Retinal sensors send signals through the optic tract to the Lateral geniculate nucleus. Once the Lateral Geniculate Nucleus receives the information it is sent down the primary visual cortex where it is organized and sent down one of two possible path ways; dorsal or ventral stream.[22] The ventral stream is responsible for object representation and recognition and is also commonly known as the "what" stream. The dorsal stream is responsible for guiding our actions and recognizing where objects are in space, commonly known as the "where" or "how" stream. Once in the information is organized and send through the pathways it continues to the other areas of the brain responsible for visual processing.[22]

The most important function of the Occipital lobe is vision. Due to the positioning of this lobe at the back of the head it is not susceptible to much injury but any significant damage to the brain can cause a variety of damage to our visual perception system. Common problems in the occipital lobe are field defects and scotomas, movement and colour discrimination, hallucinations, illusions, inability to recognize words and inability to recognize movement.[18] A study was done in which patients suffered from a tumour on the occipital lobe and the results shows that the most frequent consequence was contralateral damage to the visual field. When damage occurs in the occipital lobe it is most common to see the effects on the opposite side of the brain. Since the brain regions are so specialized in their functioning damages done to specific areas of the brain can cause specific type of damage. Damage to the left side of the brain can lead to language discrepancies, i.e. difficulty in properly identifying letters, numbers and words, inability to incorporate visual stimuli to comprehend multiple ways an object can be found.[18] Right side damage causes non-verbal problems, i.e. identifying geometric shapes, perception of figures and faces.[18] In almost all regions of the brain left side damage leads to general language problems where as right side damage leads to general perception and problem solving skills.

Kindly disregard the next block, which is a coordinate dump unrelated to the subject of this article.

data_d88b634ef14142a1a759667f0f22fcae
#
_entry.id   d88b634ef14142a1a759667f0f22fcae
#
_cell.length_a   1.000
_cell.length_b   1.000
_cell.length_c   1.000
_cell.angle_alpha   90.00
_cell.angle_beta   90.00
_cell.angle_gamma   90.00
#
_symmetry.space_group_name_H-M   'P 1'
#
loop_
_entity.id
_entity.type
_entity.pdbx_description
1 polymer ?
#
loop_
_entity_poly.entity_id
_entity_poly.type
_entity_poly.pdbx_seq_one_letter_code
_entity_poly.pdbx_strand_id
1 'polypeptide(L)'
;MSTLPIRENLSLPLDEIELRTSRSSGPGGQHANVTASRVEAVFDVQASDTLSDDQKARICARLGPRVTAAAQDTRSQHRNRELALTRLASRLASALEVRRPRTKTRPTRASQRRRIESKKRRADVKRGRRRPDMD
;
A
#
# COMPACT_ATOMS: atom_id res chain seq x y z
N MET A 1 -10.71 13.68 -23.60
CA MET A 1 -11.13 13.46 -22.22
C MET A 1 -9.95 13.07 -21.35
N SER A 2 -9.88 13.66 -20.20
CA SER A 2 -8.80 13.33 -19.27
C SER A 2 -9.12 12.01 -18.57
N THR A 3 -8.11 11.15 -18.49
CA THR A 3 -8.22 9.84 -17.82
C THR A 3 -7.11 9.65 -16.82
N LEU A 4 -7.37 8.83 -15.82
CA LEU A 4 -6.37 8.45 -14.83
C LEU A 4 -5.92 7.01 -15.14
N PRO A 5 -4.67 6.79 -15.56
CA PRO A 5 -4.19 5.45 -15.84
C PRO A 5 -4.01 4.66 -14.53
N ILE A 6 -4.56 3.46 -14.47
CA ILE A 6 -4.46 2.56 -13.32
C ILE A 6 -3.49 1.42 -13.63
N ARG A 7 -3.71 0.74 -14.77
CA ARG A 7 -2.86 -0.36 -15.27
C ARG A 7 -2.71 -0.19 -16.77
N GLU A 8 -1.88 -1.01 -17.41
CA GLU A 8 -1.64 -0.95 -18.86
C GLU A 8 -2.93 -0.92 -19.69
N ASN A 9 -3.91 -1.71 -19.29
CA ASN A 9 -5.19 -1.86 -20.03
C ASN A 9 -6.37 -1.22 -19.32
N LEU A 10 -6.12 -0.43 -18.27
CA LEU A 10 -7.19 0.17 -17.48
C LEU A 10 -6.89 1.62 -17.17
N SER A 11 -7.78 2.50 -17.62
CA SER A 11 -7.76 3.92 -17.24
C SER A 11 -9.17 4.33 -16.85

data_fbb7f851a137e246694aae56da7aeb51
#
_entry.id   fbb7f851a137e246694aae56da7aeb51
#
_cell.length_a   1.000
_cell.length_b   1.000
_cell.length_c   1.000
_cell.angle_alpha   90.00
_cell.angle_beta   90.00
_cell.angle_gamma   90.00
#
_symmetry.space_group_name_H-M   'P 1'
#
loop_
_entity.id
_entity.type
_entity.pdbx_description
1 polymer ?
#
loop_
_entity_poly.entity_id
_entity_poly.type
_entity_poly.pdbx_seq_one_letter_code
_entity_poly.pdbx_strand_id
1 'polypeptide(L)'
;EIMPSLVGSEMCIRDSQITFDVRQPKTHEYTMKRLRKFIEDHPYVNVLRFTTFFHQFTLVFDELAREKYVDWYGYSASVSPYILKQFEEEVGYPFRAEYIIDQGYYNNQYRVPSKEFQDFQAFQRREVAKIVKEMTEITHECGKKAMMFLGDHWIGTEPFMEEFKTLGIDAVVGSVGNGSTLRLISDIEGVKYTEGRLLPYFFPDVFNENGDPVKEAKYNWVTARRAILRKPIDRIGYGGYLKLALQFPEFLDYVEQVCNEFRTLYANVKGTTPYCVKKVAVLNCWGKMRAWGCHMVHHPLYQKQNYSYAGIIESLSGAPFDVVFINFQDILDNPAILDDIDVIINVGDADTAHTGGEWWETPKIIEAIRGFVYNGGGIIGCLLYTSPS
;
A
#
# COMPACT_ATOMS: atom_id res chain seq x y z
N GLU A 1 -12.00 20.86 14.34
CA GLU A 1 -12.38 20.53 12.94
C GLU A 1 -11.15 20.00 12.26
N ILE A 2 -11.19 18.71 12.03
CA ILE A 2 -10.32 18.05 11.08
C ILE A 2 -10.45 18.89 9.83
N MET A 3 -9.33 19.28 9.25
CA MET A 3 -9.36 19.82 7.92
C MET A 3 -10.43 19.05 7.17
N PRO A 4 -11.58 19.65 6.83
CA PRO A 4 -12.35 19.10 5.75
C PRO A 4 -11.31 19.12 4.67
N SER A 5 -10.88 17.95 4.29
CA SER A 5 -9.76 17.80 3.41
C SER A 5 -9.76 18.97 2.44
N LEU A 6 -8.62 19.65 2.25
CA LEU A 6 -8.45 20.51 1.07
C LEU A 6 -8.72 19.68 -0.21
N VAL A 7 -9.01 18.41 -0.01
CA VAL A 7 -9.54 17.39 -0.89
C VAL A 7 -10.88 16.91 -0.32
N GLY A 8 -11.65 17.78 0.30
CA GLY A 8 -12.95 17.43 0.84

Damage to the cortex Edit

Many studies of different disease and disorders that have symptoms of memory loss have provided reinforcing evidence to the study of the anatomy of the brain and which parts are more utilized in memory.

Frontotemporal lobar degeneration and memory Edit

Frontotemporal lobar degeneration (FTLD) is a common form of dementia due to the degeneration of the frontal and temporal lobes. Studies have found significant decreases in the essential needs for proper functioning in these lobes. The autobiographical domain in memory is largely affected by this disease. In one study, FTLD patients were interviewed and asked to describe a significant event from five different periods of their lives. Using the interview and different methods of imaging, the experimenters hoped to find links between patterns of brain volume loss and performance in the interview.[23]